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However, even a genetic freak with the greatest manager in the world alongside him couldn't cope with the WWE's unenviable, gruelling schedule and two years later Lesnar traded sports entertainment for gridiron and signed with the NFL's Minnesota Vikings. However, Lesnar's abnormal agility, speed and work ethic weren't enough to land him a full time gig and he soon departed, although the attempted transition into American Football was far from a publicity stunt, with Lesnar receiving a glowing endorsement from Vikings defensive line coach Brian Baker , who said "I definitely was upset at first, but the thing about Brock is he flat-out earned my respect the past four weeks. I don't know how else to put it. You could pick 1,000 guys in his situation and not one of them would have lasted this long."

After a brief stint in Japan, which involved an IWGP Title victory and some legal wranglings over the WWE's overly restrictive six year no-compete clause that had been inserted into Lesnar's release in 2004, 'The Beast' entered the octagon.

"I can fight for real ... If it was legal and I wouldn't get in trouble, I'd pick a fight on every street. If I wouldn't lose any money or nothing, I would fight. I'd fight every day."

Lesnar's words weren't taken from a wrestling promo, they were his life's mantra. He loves to fight and he loves to hurt people. Just ask Frank Mir. The two time UFC Heavyweight Champion handed Lesnar his first UFC defeat in his first step inside the octagon at UFC 81, when he tapped him in the first round. But that's where Mir should have stopped. In the months that followed, Lesnar knocked Heath Herring into retirement and then dominated UFC legend Randy Couture to become the Heavyweight Champion. His first defence? A rematch with Mir, who had been relentless in his goading of Lesnar in the media.

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Big...fucking...mistake.

At UFC 100, the company's biggest ever PPV audience of 1.6m people watched Lesnar punch Mir's face into oblivion. It was as brutal and unsettling as his post-match rant was entertaining. Lesnar bellowed "Who's the fuckin' man!?" at the end of the bout and when a microphone was put to his mouth, things got even more insane, "I'm gonna go home tonight, I'm going to drink a Coors Light, because Bud Light won't pay me nothing. I'm going to sit down with my friends and family and, hell, I might even get on top of my wife."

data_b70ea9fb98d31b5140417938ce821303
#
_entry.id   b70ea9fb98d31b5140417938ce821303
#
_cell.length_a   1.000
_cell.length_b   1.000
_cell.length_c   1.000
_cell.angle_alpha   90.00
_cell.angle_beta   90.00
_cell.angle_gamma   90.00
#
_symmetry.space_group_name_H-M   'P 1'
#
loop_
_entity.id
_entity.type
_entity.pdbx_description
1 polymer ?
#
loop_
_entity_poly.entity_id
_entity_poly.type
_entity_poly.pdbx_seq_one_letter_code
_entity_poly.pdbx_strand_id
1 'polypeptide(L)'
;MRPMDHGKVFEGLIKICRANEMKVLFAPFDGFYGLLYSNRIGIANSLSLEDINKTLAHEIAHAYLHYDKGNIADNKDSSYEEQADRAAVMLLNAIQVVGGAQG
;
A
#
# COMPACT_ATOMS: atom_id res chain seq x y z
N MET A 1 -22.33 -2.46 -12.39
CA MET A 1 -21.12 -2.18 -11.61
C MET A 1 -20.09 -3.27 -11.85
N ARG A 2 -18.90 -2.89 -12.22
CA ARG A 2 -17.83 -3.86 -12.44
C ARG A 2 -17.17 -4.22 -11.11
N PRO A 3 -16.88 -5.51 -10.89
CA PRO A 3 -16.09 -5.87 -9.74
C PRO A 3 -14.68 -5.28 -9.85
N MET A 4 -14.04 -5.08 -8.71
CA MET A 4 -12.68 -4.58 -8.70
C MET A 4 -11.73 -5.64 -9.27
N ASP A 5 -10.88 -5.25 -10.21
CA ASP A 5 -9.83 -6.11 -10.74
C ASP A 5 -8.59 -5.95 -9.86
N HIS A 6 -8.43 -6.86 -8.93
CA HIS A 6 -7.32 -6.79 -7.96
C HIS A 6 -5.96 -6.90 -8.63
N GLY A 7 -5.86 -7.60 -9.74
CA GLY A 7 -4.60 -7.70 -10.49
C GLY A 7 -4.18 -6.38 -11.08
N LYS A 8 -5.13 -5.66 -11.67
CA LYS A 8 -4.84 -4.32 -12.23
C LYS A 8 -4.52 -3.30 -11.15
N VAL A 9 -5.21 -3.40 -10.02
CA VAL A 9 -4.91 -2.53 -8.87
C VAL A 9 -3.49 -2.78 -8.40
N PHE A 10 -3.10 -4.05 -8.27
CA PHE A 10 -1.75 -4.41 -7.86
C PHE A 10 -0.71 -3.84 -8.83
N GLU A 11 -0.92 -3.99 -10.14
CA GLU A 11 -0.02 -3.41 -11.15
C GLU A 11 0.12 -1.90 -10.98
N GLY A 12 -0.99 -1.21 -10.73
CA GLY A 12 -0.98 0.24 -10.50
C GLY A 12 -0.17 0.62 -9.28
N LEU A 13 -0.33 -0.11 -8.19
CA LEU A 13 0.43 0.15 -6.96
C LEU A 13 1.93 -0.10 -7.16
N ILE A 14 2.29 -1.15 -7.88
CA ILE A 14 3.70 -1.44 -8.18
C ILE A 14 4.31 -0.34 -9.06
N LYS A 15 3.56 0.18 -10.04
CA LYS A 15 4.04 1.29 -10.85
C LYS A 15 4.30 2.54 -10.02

Brock Lesnar
Brock Lesnar

Just as Lesnar seemed to have the world of MMA at his feet, though, a bout of diverturculitis knocked 'The Beast' for six. The disease, which (apologies if you're eating while reading this) leaked fecal matter into Lesnar's bloodstream, could have taken Lesnar's life but, fortunately, ended up only seperating him from a foot long part of his colon during his second round of surgery, in 2011. However, despite overcoming the illness twice, there was no escaping its effects in the octagon, where Lesnar lost his last two fights, to Cain Velasquez and Alistair Overeem, convincingly in the first round.

Despite those back-to-back losses, Lesnar's legacy in the MMA world was cemented. He'd transitioned almost effortlessly into the sport, defeated some of UFC's biggest names, become a World champion in only his third fight and, following his title defences against Shane Carwin and Cain Velasquez became, at the time, only the second man in history to have two shows top one million buys in the same calendar year. The only other person to do so was Mike Tyson, who had three one million buy shows in 1996, in fights with Evander Holyfield, Frank Bruno and Bruce Seldon.

Even after re-signing with the WWE in 2012 and then again putting pen to paper on another contract that was as big as his neck and shoulders combined, in 2015, when he declared his UFC career officially dead, Lesnar couldn't stop scratching the itch. He won his fourth WWE Title at SummerSlam 2014, after tossing John Cena round the ring like a knackered Furby for 15 minutes. Months before, Lesnar made history when he ended The Undertaker's 21-0 WrestleMania undefeated streak. Even in the world of scripted professional wrestling, it was a result that became international news.

The accomplishment was bigger than any world title and, typically for Lesnar, it was another record broken, another accolade that no one else could attain. Yet it wasn't enough and so, not long after he dealt with Dean Ambrose at WrestleMania 32 in Dallas, this past April, Lesnar put a call into Dana White to see if the UFC President could make something happen.


And so here we are, at UFC 200, the company's biggest, and perhaps most turbulent, show to date. Lesnar's match with Mark Hunt was originally more likely to happen at UFC 202, with Conor McGregor's rematch with Nate Diaz originally headlining 200. However, when the Irishman pulled his 'retirement' stunt, those plans were knocked for a loop and in stepped 'The Beast' to take on 'The Samoan Superman', possibly the heaviest hitting man in the MMA world. He will step into the octagon as the underdog for perhaps the first time in his life and, following five years away from the sport, there's a good chance Hunt will punch 'The Beast' back into retirement, but for some reason, I can't imagine the thought of defeat is even entering Lesnar's mind right now.

Brock Lesnar
Brock Lesnar

After Hunt, eight sided rings will be traded for another return to four sides as Brock squares off against 12 time World Champion Randy Orton at SummerSlam on 21st August, in Brooklyn. Orton may regret bothering returning from his almost year long absence due to a shoulder injury as he'll either be facing a Lesnar smarting from a defeat or a Lesnar who's fresh from victory and hungry for more. Either way, neither option is likely to end well for 'The Viper' as, if Game Of Thrones has taught us anything, vipers should never attempt to take down Mountains.


WORDS BY @JoeBaia

Topics: UFC, Wrestling, WWE, MMA, Brock Lesnar

Joe Baiamonte